And for a period of 10 years I didn’t go to national conferences. I thought, you know this is really too expensive. We need to include people from disadvantaged communities with limited economic resources.

KM: Is that something you observed?

MB: Yes, I observed that, and women were a little bit chintzy with a buck. I attended a liberal conference and they put an expectation of how much each of us should raise.

KM: And when was that?

MB: It happened this year with the usual characters within the labor movement and the women’s movement and we got the money together. I raised a little over $940. We need to look for ourselves to kind of organize. I wouldn’t trust Trump as far as I could throw him on a seat next to me. Every time that man opens his mouth, he lies. What do you think he’s going to do to get himself re-elected? We need to start thinking along those terms. He needs to be beat and he needs to be beat badly.

KM: I understand. Let’s go back to the ERA. When you were part of the ERA and you were lobbying and phone banking, what kinds of practical lessons did you learn then that you can use now?

MB: The importance of face-to-face organizing. It doesn’t stop with the election.

KM: That leads me to this next question. Have you been involved as an activist in the women’s movement or other areas since your ERA experience and what are those things?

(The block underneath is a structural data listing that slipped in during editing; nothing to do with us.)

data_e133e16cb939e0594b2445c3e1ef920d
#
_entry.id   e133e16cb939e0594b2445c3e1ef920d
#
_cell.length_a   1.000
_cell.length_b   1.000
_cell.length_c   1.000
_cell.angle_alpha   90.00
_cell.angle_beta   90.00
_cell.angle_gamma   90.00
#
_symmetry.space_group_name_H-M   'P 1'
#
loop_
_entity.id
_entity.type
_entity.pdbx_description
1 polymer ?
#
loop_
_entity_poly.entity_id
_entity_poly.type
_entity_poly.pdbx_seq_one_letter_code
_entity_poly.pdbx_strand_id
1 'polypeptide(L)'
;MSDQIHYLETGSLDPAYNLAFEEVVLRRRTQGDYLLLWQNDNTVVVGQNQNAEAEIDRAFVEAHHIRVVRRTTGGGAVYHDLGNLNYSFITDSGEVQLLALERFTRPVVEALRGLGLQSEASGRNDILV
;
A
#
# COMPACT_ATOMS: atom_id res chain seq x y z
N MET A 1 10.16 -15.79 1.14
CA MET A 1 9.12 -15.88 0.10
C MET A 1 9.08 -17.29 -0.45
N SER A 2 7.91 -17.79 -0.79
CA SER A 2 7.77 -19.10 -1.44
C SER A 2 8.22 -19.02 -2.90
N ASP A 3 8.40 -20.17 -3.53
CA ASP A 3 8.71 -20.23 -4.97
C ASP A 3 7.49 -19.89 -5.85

MB: I would say issues related to extra funding for the social safety net. I sat in on one of the national progressive radio shows, back in the days [when] it didn’t cost an arm and a leg to get VIP pass. I turned around to the crowd and to the commentator and said, “That social safety net is for everyone. To anyone who finds themselves in that position. It wouldn’t take much, a major illness, job loss. And yes, you too can end up on public assistance or asking for help.” Dead silence, because apparently I hit a nerve. Then they started approaching me as I was walking out of the theater and a couple of them said, “Thank you.”

KM: When you worked on behalf of people that needed a social service safety net, talk to me about the things that you did back in the ERA campaign that helped you be effective now.